The most intriguing feature of the present dragon is its distinctive posture. Vigorously portrayed in a seated position holding a 'flaming pearl' in its claw, the present lot is an unparalleled example which translates the majestic nature of the mighty dragon into an expressive visual art form. While a small group of related dragons are known in seated position, the present dragon is an extremely rare example of this type, as only one close counterpart of a slightly smaller size appears to be recorded, which was sold in these rooms, 26th February 1982, lot 267.
The earliest known dragon in seated form is a larger bronze example from the Tang dynasty, excavated from the tomb of Shi Siming (703-761), one of the two Tang dynasty generals responsible for the Anshi Rebellion, in Fengtai district, Beijing, exhibited in Common History of Beijing, Tianjin and Hebei
, Capital Museum, Beijing, 2015, p. 158. Although related in form, the excavated Tang dragon is cast move simplistically, its tail curled under its rear leg and extending upward on its side, with differing from the present dragon. See also a gilt-bronze seated dragon, attributed to late Eastern Han to Six Dynasties, rather similar to the previous example, and also depicted with the tail curled upward from its side, which may suggest a possible Tang dynasty re-attribution, exhibited in Inlaid Bronze and Related Material from Pre-Tang China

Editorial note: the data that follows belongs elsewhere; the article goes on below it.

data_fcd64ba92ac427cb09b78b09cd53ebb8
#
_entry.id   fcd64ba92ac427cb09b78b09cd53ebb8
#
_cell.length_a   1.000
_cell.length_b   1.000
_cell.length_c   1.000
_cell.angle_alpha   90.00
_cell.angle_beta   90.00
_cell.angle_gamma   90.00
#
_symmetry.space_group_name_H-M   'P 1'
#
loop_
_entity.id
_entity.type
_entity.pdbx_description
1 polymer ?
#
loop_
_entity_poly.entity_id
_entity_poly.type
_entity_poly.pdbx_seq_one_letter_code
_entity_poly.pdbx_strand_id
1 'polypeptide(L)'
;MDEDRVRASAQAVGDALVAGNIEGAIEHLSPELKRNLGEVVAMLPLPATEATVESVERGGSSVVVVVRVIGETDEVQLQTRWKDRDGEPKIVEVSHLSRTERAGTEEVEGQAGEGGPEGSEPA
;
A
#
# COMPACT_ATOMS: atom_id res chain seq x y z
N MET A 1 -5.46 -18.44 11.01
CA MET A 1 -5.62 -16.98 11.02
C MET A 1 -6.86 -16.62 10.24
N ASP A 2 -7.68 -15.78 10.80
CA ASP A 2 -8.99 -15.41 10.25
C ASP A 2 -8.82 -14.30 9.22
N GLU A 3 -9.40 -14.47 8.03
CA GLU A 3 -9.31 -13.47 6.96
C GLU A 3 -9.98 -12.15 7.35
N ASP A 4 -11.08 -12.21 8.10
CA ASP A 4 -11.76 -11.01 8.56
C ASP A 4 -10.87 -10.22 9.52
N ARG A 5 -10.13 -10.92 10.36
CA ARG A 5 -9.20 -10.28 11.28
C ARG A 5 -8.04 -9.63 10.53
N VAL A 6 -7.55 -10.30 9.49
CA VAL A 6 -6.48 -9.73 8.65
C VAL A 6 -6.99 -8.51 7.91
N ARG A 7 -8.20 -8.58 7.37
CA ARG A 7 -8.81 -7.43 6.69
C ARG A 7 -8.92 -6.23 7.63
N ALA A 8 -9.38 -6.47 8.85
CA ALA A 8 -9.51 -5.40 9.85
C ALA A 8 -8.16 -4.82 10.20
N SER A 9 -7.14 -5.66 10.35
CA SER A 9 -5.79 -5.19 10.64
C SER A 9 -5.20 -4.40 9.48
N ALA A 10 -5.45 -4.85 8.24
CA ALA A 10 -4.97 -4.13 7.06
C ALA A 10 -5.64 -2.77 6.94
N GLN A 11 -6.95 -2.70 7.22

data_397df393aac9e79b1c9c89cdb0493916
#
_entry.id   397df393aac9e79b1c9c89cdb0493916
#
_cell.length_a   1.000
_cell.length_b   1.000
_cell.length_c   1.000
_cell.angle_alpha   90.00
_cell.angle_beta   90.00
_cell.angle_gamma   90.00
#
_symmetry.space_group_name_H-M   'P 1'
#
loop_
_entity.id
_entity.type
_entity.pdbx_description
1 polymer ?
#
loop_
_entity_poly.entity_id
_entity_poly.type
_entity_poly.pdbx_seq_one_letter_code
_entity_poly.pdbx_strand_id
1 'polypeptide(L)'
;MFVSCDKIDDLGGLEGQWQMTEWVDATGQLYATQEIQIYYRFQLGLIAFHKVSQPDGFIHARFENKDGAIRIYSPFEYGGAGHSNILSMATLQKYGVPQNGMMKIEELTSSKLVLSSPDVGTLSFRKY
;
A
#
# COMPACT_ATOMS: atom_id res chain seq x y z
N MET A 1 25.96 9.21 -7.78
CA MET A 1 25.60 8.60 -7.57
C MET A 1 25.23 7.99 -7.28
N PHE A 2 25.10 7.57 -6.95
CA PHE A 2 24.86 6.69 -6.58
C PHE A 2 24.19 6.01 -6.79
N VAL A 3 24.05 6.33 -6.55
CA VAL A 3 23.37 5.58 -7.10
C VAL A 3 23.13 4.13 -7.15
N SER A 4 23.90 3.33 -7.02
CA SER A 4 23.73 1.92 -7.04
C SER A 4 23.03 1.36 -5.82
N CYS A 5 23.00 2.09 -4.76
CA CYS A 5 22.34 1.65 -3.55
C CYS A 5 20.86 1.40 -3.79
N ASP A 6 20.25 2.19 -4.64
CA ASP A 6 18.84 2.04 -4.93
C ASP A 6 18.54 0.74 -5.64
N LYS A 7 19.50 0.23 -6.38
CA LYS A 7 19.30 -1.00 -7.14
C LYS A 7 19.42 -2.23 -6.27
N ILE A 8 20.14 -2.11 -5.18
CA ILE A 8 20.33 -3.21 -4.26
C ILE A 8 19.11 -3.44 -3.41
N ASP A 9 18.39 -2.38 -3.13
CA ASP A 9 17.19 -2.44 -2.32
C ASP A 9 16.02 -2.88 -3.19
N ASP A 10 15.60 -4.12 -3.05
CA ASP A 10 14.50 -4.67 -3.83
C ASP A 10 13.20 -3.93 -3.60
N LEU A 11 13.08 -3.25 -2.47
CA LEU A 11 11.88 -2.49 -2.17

, Eskenazi, London, 1991, cat. no. 57.
The depiction of a Liao dynasty seated dragon appears to show more similarities with the present lot. Compare the dragon design on a gilt-silver crown, excavated from a Liao tomb in Jianping county, Liaoning province, now in the Liaoning Provincial Museum, exhibited in Unearthing China's Past
, Museum of Fine Arts, Boston, 1973, p. 186, fig. 100. The crown is decorated with a pair of confronting dragons. Each is depicted seated with their tails curled upward behind the back and rendered with significantly more details than the Tang examples. Another notable feature is the use of short horizontal lines to depict the skin on the inside of the dragon's forelegs, which is also a characteristic on the present dragon.
Perhaps the most closely related example by far is a larger bronze dragon from the Jin dynasty, similarly cast in a seated position with one claw raised grasping a cloud wisp and tail curled upward behind the back, with the skin of the inside of the fore legs similarly depicted, discovered in Acheng, Heilongjiang province, now in the Heilongjiang Museum, Harbin, exhibited in Zhongguo jiyi. Wuqiannian wenming guibao
[The Chinese Memory. Treasures of the 5000-year Civilization], Capital Museum, Beijing, 2008, cat. no. 59.
While its function remains unclear, the small apertures to the underside of the present dragon indicate the purpose of attachment, likely as an ornamental fitting. A smaller white jade carving of a seated dragon from the Liao dynasty, excavated from Chaoyang, Liaoning province, is identified as an ornament on a Buddhist parasol that was discovered concurrently, see Yang Haipeng, 'Jindai tongzuolongde faxian yu yanjiu', [Discovery and study of bronze seat dragons from the Jin dynasty], Beifang wenwu [Cultural relics of the north], vol. 1, Harbin, 2009, p. 46. According to the historical text Jinshi [History of Jin] compiled in the Yuan dynasty, a seated dragon is also recorded as being part of the decoration set on top of a danian -- a type of imperial carriage used by the emperors during the Jin dynasty.